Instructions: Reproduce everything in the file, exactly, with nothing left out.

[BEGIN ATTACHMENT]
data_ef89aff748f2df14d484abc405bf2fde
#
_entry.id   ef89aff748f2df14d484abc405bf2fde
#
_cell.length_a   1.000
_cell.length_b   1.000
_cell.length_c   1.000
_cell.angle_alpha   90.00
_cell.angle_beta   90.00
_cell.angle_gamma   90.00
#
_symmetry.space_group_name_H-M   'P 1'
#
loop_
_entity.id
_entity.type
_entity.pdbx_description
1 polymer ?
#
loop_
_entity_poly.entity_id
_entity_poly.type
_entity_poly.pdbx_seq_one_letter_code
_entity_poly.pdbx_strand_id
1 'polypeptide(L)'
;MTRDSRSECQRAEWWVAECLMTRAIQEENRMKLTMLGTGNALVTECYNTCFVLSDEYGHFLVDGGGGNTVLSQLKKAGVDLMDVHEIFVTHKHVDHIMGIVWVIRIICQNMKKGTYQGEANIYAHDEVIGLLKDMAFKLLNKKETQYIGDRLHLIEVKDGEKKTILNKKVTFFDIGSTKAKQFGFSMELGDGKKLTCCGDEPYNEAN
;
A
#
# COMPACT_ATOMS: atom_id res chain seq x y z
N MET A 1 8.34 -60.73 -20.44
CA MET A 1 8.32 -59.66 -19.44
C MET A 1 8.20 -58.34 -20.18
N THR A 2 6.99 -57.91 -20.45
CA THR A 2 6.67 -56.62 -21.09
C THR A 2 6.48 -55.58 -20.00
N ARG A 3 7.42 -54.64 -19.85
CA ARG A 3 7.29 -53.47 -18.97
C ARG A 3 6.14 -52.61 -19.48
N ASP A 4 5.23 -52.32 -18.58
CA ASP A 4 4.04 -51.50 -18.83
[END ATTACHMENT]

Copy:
data_ef89aff748f2df14d484abc405bf2fde
#
_entry.id   ef89aff748f2df14d484abc405bf2fde
#
_cell.length_a   1.000
_cell.length_b   1.000
_cell.length_c   1.000
_cell.angle_alpha   90.00
_cell.angle_beta   90.00
_cell.angle_gamma   90.00
#
_symmetry.space_group_name_H-M   'P 1'
#
loop_
_entity.id
_entity.type
_entity.pdbx_description
1 polymer ?
#
loop_
_entity_poly.entity_id
_entity_poly.type
_entity_poly.pdbx_seq_one_letter_code
_entity_poly.pdbx_strand_id
1 'polypeptide(L)'
;MTRDSRSECQRAEWWVAECLMTRAIQEENRMKLTMLGTGNALVTECYNTCFVLSDEYGHFLVDGGGGNTVLSQLKKAGVDLMDVHEIFVTHKHVDHIMGIVWVIRIICQNMKKGTYQGEANIYAHDEVIGLLKDMAFKLLNKKETQYIGDRLHLIEVKDGEKKTILNKKVTFFDIGSTKAKQFGFSMELGDGKKLTCCGDEPYNEAN
;
A
#
# COMPACT_ATOMS: atom_id res chain seq x y z
N MET A 1 8.34 -60.73 -20.44
CA MET A 1 8.32 -59.66 -19.44
C MET A 1 8.20 -58.34 -20.18
N THR A 2 6.99 -57.91 -20.45
CA THR A 2 6.67 -56.62 -21.09
C THR A 2 6.48 -55.58 -20.00
N ARG A 3 7.42 -54.64 -19.85
CA ARG A 3 7.29 -53.47 -18.97
C ARG A 3 6.14 -52.61 -19.48
N ASP A 4 5.23 -52.32 -18.58
CA ASP A 4 4.04 -51.50 -18.83